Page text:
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Monday, June 25, 2007


Honk if You Hate Amnesty

Call your U.S. Senator today and let them know that you will remember how they vote on this attempt by President Bush to give amnesty to criminal immigrants.

I know I will.

MORE: If you are in Tennessee, here are the numbers you need to know:

Lamar Alexander
D.C. Office - 202-224-4944
Knoxville - 865-545-4253
Nashville - 615-736-5129
Tri-Cities - 423-325-6240

Bob Corker
D.C. Office - 202-224-3344
Knoxville - 865-637-4180
Nashville - 615-279-8125
Tri-Cities - 423-323-1252

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Rod Beck, 1968-2007

It was with great sadness that I learned of Rod Beck's passing last Saturday night. Rod was the closer for the Cubs when I was living in Chicago, and he currently ranks 22nd on the all-time saves list for Major League Baseball.
People's memories of Rod are being shared throughout the country (such as here, here, and here), as can happen when someone passes too soon. Rod was only 38, and I am just shocked that he is gone.
I got to know Rod through the magical 1998 Cubs team (and the 1999 disappointment that was more typical of the Cubs). He was one of the nicest players I have ever met. I remember him taking personal time with fans, even inviting some of us over when his wife and two children were in Chicago from Scottsdale. Rod was just that way - he was one of us, getting one out at a time with guts, guile, and determination.
Rest in peace, Shooter. You will be missed.


Wednesday, June 20, 2007


The "Old" Lady

Guess whose birthday it is today?

Happy Birthday, Angela!

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I've Seen Better Videos by Fifth Graders on YouTube

Please, oh please, let this race come down to acting ability...

Morons like Chris Matthews are orgasmic over this piece from the Clinton campaign machine. Problem is that it's poorly acted, shows that Hillary could be one of the worst presidential candidates in front of the camera in American history, and parodies a series finale that most people hated. (For the record, I thought the finale to "The Sopranos" was brilliant - as in, the opposite of this political ad.)

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Bloomberg Leaves Who?

The headline reads: "Bloomberg Leaves GOP." But how can one leave something that he never was a part of?

Let me put it this way - if I rent a Ford Mustang and drive it to where I need to be this morning (which is court), and I abandon the vehicle once I get there, have I left Ford? That seems to be the case here with Bloomberg. The lifelong Democrat thought he needed to be a Republican (because it was en vogue?) to be elected Mayor of that cesspool in the Northeast. Now it doesn't suit his purposes.

Really, guys, if you didn't see this one coming...

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Not sure what to make of this study...

Since there's a pretty sizable sample population in this study, the results are quite puzzling.

COPENHAGEN, Denmark - A study conducted in Denmark found that the sperm count of men who are conceived by fertility treatments is up to 50 percent lower than normal.

I suppose it adds some ammo for those who believe fertility to have a genetic link, but even that is a tough conclusion to reach.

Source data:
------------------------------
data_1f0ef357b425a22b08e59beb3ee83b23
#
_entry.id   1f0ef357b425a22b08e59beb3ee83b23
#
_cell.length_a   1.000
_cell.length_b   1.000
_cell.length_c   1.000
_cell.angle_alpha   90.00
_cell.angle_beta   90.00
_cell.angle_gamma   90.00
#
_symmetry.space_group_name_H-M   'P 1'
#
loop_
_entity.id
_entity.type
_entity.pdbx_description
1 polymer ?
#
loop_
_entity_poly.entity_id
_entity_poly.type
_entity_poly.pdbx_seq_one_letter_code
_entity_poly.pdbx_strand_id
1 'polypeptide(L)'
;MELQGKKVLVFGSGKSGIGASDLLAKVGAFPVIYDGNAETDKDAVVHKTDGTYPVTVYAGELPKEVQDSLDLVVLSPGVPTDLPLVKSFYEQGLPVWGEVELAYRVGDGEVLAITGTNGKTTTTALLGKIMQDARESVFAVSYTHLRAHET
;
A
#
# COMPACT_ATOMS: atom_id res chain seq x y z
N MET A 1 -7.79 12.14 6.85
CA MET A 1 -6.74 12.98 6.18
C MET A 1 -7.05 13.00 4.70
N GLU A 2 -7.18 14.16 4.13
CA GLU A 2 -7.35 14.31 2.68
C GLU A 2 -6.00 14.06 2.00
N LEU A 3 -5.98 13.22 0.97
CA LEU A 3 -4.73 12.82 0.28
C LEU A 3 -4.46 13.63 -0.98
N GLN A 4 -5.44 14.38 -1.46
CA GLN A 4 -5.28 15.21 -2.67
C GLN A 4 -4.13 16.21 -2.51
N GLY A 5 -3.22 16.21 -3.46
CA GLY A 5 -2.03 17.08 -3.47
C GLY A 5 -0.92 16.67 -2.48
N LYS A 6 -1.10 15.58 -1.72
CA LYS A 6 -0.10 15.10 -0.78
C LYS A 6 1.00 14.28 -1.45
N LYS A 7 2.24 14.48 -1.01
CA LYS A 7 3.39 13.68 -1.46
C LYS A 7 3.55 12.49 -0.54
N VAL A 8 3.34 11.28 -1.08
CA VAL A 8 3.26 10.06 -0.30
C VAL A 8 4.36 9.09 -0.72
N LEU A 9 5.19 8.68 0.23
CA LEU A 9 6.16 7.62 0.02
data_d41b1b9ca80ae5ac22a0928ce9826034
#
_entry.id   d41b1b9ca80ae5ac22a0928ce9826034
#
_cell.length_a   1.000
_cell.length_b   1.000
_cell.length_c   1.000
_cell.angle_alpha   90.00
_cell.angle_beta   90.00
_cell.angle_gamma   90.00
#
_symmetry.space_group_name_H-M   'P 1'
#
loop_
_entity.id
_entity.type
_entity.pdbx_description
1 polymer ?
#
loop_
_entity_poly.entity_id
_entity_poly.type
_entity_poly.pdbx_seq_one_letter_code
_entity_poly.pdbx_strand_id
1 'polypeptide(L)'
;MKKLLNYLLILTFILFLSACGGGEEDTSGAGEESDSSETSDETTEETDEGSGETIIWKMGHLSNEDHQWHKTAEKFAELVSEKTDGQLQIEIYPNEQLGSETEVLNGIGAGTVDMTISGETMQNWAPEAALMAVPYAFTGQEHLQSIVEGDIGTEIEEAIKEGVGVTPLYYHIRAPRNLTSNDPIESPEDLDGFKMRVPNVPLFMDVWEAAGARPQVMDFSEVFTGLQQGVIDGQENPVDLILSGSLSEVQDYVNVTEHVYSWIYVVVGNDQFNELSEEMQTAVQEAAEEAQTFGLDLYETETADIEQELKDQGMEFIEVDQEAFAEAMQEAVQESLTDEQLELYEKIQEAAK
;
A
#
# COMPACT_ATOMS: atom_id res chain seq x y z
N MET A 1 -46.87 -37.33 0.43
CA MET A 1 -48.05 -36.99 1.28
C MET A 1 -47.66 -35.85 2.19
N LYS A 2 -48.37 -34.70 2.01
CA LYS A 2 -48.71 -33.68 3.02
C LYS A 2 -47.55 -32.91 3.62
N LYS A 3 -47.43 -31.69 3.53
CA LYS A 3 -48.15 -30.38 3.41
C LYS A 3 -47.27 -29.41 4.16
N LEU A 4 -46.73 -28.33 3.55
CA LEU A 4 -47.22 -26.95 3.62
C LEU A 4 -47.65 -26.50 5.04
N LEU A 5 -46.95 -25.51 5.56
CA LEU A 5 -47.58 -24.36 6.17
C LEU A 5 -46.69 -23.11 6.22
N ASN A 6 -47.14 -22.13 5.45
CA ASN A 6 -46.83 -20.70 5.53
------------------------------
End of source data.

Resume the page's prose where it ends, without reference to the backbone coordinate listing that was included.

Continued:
Interesting stuff.

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More Evidence that Democrats Don't Like Me

"Seven times President Bush has nominated a southern white male to the appeals courts, and seven times Senate Democrats have tried to block the nomination. Worse yet, each of the seven have been subjected to a campaign of personal destruction. With one exception – Fourth Circuit nominee William Haynes – the attacks focus on charges that the nominee is insensitive to the rights of minorities, women, gays, and/or the disabled. Democrats and their allies cynically play to the stereotype that southerners are racist or otherwise bigoted."

- Committee for Justice Executive Director Curt Levey

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Saturday, June 16, 2007


House Update - Part Deux

Yesterday, I wrote that a buyer had put earnest money towards the house but that I was awaiting the signed contract before I declared it "sold."

Well, the deal has fallen through. The house is certainly back up for sale, and it has been shown already this morning.

If you are interested, let me know, because it doesn't look like it will be available long...


Friday, June 15, 2007


Koch Appointed to Tennessee Supreme Court

I admit that I am a bit surprised by this. Governor Bredesen broke from his recent trend of appointing Democrats to state offices and instead appointed Bill Koch today to fill Justice Adolpho Birch's seat on the Tennessee Supreme Court.

That gives Republicans two seats on the Court, with Justice Koch joining Chief Justice Barker.



Has Iran Committed Acts of War Against the United States?

Pat Buchanan breaks down all of the chatter coming out of D.C. and our commanders in the Middle East regarding Iran.

If what is being said (as Pat puts it, with the endorsement of the White House, no doubt) is true, then Pat is right in saying that Iran has committed acts of war against the United States and her citizens. If what is being said is false, then President Bush's approval ratings may be cut in half overnight - and rightfully so.

Well worth a careful read.



House Update

As several people have asked this week about the housing situation, I figure I should give an update.

As posted here earlier this week, we put our house on the market on the evening of Sunday, June 10th. For simplicity's sake, I arranged for the first set of showings for Wednesday evening. Within 72 hours of being on the market, earnest money was given (although I still haven't received the signed contract) by a prospective couple. I am still waiting for the contract to be returned before announcing that the house is officially "sold," but we are headed in that direction. I am still showing the house, though, in the event that the contract falls through.